# Function

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1. ## Energy inequality?

Ah yes, well.. I forgot to put in the value of g.. My bad!
2. ## Energy inequality?

Hello everybody I have a question concerning the formulas of energy and its unit $E=\frac{m\cdot v^2}{2}$ $1 J=\frac{1 kg\cdot 1 m^2}{2\cdot 1 s^2}$ and $E=m\cdot g\cdot h$ $1 J=1 kg\cdot\frac{1 m}{1 s^2}\cdot 1 m=\frac{1 kg\cdot 1 m^2}{1 s^2}$ And because $E_k=E_p$ (e.g. a mass falling from a height its potential energy will be converted to kinetic energy when on its lowest point): $J=\frac{kg\cdot m^2}{s^2}=\frac{kg\cdot m^2}{2\cdot s^2}$ $\Leftrightarrow \frac{1}{2}=1$ What is wrong with my reasoning? Thanks! Function
3. ## Chemistry

Given: Vacid = 0,01 L VKOH = 0,02742 L cKOH = 0,168 M = 0,168 moles/L Asked: Macid = $\frac{m_{acid}}{n_{acid}}$ Conclusion: too few information given
4. ## maths

Touché... Well, you know what I mean very simple in Dutch: no s at the end: Physics = fysica/natuurkunde; math(s) = wiskunde (or if you go a bit 'far'; mathematiek
5. ## Help with proof

Well, I just want to know if the last equation in my first post can be proven, in the form of, for example, |a| = |-a|, which is correct, and thus it is proven. A quick sketch of the tangent with tangent point P and intersections with asymptotes Q and R: To be proven: P is the middle of [QR] with Q and R given (in my first message). I wanted to prove this, other than by using the formula to get the distance |PQ| and |PR| or using the formula of calculating the mdidle of a segment ((x1+x2)/2;(y1+y2)/2). Therefore, I reasoned this: In order for P to be the middle of [QR], 2 requirements must be met: |xp-xr| = |xq-xp| and |yr+yp| = |yq-yp|. (I use the point symmetrical property: Q and R are point symmetrical over P) When I fill in the coördinates of R, Q and P, you get the last equation of my first message. Can that equation be proven, so I get something in the form of |a| = |-a| at the end, and thus I get something which proves that P is the middle of [QR]? Thanks. (Sorry for my lack of mathematical English, btw... I live in Belgium, and we don't really handle mathematical/scientifical English)
6. ## Help with proof

(Of course, I don't simply want to quadrate both sides)
7. ## Help with proof

Hello everyone In math class, we've proven something that had to do something with tha tangent of a hyperbola: the tangent point P is the middle point of [QR] with Q the intersection of the tangent and one assymptote, and R the intersaction of the tangent with the other assymptote. After we've calculated the values for: $Q\left( \frac{a\cdot\cos{t}}{1-\sin{t}};\frac{b\cdot\cos{t}}{1-\sin{t}} \right)$ $R\left( \frac{a\cdot\cos{t}}{1+\sin{t}};\frac{-b\cdot\cos{t}}{1+\sin{t}} \right)$ $P\left( \frac{a}{\cos{t}};b\cdot\tan{t} \right)$ we started expressing that P is middle of [QR], and getting an equality. However: I claimed this could've gone a bit more easy (my math teacher asked me therefore to present her a proof): P is the middle of [QR] $\Leftrightarrow Q$ and $R$ are point symmetrical over P. $\Leftrightarrow |x_q-x_p|=|x_p-x_r|$ $\Leftrightarrow \left|\frac{a\cdot\cos{t}}{1-\sin{t}}-\frac{a}{\cos{t}}\right|=\left|\frac{a}{\cos{t}}-\frac{a\cdot\cos{t}}{1+\sin{t}}\right|$. But what now? I can't just scrap the "absolute value"-signs.. Is there a way to proof that equation? Thanks! -Function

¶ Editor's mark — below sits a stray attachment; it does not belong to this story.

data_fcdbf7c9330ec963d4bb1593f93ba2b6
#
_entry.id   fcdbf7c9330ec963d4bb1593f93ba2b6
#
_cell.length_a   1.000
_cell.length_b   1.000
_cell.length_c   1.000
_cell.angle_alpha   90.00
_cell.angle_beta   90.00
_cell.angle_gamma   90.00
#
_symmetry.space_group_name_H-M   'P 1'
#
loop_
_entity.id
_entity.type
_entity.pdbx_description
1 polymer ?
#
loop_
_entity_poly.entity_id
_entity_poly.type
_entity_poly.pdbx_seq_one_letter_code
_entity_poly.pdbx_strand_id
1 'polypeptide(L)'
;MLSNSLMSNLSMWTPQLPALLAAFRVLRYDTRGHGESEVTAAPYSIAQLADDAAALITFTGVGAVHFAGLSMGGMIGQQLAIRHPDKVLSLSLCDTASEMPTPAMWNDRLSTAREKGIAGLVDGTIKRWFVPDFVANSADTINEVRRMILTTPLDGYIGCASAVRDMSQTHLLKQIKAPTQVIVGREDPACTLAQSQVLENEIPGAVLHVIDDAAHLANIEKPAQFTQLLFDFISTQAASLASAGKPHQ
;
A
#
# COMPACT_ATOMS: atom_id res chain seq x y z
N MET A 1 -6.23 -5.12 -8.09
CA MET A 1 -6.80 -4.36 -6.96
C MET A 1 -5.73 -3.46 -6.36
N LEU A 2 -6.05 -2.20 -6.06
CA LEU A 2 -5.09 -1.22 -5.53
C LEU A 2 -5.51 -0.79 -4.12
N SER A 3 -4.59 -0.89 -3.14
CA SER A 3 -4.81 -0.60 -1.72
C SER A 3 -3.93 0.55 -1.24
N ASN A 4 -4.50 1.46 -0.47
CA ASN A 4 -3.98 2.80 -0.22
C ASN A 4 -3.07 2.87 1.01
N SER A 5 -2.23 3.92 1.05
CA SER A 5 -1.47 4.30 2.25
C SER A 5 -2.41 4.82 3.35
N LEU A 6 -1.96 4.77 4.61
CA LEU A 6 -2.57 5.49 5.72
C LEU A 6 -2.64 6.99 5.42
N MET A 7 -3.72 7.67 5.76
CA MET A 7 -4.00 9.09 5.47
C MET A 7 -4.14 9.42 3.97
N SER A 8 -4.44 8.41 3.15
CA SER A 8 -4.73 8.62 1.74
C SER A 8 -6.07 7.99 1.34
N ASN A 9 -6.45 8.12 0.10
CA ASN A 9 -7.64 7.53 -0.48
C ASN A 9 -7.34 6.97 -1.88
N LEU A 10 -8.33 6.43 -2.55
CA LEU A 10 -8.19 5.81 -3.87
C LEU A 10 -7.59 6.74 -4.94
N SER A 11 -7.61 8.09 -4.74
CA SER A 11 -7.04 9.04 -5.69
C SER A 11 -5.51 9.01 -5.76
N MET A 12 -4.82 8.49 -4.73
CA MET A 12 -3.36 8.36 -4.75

8. ## maths

let's all just speak Dutch can't be easier: Math(s?) = Wiskunde.. that's it. No s, no discussions on how to write it
9. ## Physio-chemical water quality

Hello everyone! For a dissertation for biology, I've decided to perform a water quality test (apart from the usual biotic life; micro-invertebrats etc.). I'd like to know if there's a way to indicate (and the amount of; just indicating the presence won't give us information on the quality of the water...): Phosphate Ammonium Nitrate Nitrite Concentration of dissolved oxygen Thanks!
10. ## Chemistry

Small question in order to help you: what's the meaning of "0.168M"?
11. ## Tool and proper metric unit to measure the following..?

a) scale, grams b) scale, kilograms (use density of water, substract glass mass) c) Google Maps (don't know; what's "here"?), a car, perhaps, after resetting your kilometers counter?, kilometers d) scale, grams e) ok, now this is a bit more complicated: fill a glass (perfect cilinder, of which height and radius are known) with water. Calculate the volume of the water. Drop the pebble in the water, and recalculate the volume of the 'water'. Substract original volume of new volume, and you have the volume of the pebble. Weigh the pebble, using a scale, and use the mass and volume to calculate density. f) can't measure it with equipment, for the earth is not supported. You could base yourself on the formula for gravitational force (g): $g=G\cdot\frac{m}{r^2}$ with m = mass of the earth, r = radius of the earth and G = gravitational constant, approx. $6.67\cdot 10^{-11} \frac{m^3}{kg\cdot s^2}$ and g = approx. $9.81\frac{m}{s^2}$ and r = approx. 6.371 km. Just isolate m out of the formula, and you have the mass of the earth. Express result in kilograms or megaton, gigaton, whatever you prefer.
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